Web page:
Use Of Technology In Kidnapping Case Highlights Privacy And Surveillance ConcernsPlay
The alleged kidnapping of a Boston woman last weekend has shed some light on just how ubiquitous surveillance is throughout the city.
Twenty-three-year-old Olivia Ambrose disappeared after leaving a bar Saturday. When her sister wasn't able to reach her, she used a smartphone feature that told her the last location of Ambrose's phone. Law enforcement then used that and surveillance footage, and found the Charlestown apartment where Ambrose was allegedly being held against her will. The man who lived in the apartment is charged with kidnapping.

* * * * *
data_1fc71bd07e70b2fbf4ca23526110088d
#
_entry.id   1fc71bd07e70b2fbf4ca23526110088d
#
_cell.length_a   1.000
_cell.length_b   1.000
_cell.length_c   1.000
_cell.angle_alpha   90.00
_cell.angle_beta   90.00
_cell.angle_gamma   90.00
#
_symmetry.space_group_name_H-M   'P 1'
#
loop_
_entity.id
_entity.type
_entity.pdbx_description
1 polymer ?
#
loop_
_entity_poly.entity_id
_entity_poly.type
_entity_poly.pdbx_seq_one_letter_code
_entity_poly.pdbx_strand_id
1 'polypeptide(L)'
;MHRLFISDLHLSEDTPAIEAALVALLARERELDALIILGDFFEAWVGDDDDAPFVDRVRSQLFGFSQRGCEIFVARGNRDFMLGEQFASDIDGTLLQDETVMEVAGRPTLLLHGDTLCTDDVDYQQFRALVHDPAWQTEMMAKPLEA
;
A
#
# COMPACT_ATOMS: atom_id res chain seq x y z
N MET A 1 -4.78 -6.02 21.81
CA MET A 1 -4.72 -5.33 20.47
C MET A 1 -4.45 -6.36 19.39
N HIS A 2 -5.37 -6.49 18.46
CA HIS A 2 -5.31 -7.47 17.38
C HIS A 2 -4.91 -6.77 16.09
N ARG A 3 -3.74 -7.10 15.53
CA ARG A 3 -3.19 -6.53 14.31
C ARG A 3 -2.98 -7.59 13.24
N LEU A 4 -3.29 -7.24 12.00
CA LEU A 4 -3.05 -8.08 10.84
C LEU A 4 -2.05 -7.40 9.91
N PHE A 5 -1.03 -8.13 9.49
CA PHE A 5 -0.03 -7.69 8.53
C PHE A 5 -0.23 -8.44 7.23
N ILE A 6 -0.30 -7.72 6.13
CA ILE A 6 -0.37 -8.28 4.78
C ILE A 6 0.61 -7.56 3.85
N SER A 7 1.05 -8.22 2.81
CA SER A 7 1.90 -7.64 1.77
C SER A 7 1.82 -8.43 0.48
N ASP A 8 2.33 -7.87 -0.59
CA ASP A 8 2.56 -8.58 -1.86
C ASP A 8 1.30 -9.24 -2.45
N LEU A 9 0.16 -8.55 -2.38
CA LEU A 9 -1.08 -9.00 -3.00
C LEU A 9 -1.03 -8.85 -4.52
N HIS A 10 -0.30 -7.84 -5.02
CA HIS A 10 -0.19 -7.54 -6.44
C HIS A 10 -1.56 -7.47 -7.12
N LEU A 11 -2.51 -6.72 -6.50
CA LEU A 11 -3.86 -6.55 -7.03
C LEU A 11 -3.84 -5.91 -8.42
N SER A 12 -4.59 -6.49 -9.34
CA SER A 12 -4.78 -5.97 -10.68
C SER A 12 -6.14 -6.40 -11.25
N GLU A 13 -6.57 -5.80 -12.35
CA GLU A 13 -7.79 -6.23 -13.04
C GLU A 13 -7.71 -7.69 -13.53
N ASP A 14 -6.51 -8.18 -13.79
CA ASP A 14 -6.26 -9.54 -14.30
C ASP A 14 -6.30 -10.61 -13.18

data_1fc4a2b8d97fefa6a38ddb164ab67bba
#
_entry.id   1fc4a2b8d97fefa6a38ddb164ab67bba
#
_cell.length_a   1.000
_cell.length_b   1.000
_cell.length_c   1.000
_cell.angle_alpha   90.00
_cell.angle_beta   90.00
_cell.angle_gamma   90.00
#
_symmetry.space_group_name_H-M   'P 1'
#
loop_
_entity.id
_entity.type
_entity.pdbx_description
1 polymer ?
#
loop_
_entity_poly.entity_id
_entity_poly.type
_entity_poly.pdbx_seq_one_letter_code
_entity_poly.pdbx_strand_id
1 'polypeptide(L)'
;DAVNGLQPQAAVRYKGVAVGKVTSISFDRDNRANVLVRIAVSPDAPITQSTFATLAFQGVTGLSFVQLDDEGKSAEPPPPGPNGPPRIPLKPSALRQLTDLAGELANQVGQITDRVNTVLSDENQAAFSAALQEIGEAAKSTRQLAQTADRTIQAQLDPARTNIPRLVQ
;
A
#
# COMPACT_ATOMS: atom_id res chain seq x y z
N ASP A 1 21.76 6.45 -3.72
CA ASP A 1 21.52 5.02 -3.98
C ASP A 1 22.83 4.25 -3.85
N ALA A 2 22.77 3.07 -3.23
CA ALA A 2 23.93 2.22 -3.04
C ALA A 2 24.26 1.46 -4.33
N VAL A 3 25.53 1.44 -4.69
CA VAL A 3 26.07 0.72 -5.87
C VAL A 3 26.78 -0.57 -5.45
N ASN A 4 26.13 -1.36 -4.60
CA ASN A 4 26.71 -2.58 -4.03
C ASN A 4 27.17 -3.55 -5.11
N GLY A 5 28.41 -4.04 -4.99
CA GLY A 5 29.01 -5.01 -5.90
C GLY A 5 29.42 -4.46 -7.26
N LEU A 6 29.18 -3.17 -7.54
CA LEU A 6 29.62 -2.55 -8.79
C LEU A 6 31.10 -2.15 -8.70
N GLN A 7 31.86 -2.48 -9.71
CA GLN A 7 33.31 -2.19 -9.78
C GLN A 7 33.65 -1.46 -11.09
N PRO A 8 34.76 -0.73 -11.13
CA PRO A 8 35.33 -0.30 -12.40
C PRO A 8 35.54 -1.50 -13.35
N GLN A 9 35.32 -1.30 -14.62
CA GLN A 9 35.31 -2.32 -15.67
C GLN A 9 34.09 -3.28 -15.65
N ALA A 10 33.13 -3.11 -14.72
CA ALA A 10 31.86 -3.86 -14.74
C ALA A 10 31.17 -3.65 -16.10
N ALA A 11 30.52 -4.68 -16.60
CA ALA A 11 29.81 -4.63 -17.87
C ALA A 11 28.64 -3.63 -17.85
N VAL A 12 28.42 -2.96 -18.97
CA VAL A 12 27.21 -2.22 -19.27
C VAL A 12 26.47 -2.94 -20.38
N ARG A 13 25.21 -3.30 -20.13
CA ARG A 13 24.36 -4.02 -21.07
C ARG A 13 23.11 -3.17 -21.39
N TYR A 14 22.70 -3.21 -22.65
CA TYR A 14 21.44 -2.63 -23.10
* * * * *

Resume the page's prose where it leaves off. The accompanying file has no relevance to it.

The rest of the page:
While this story has a happy ending, it does highlight potential privacy concerns.
Hiawatha Bray, Boston Globe tech columnist. Bray tweets @HiawathaBray.
Kade Crockford, director of the Technology for Liberty Program for the ACLU Massachusetts. Crockford tweets @onekade.
Kelly Nee, chief of police for Boston University. Nee tweets @ChiefNee.
This segment aired on January 24, 2019.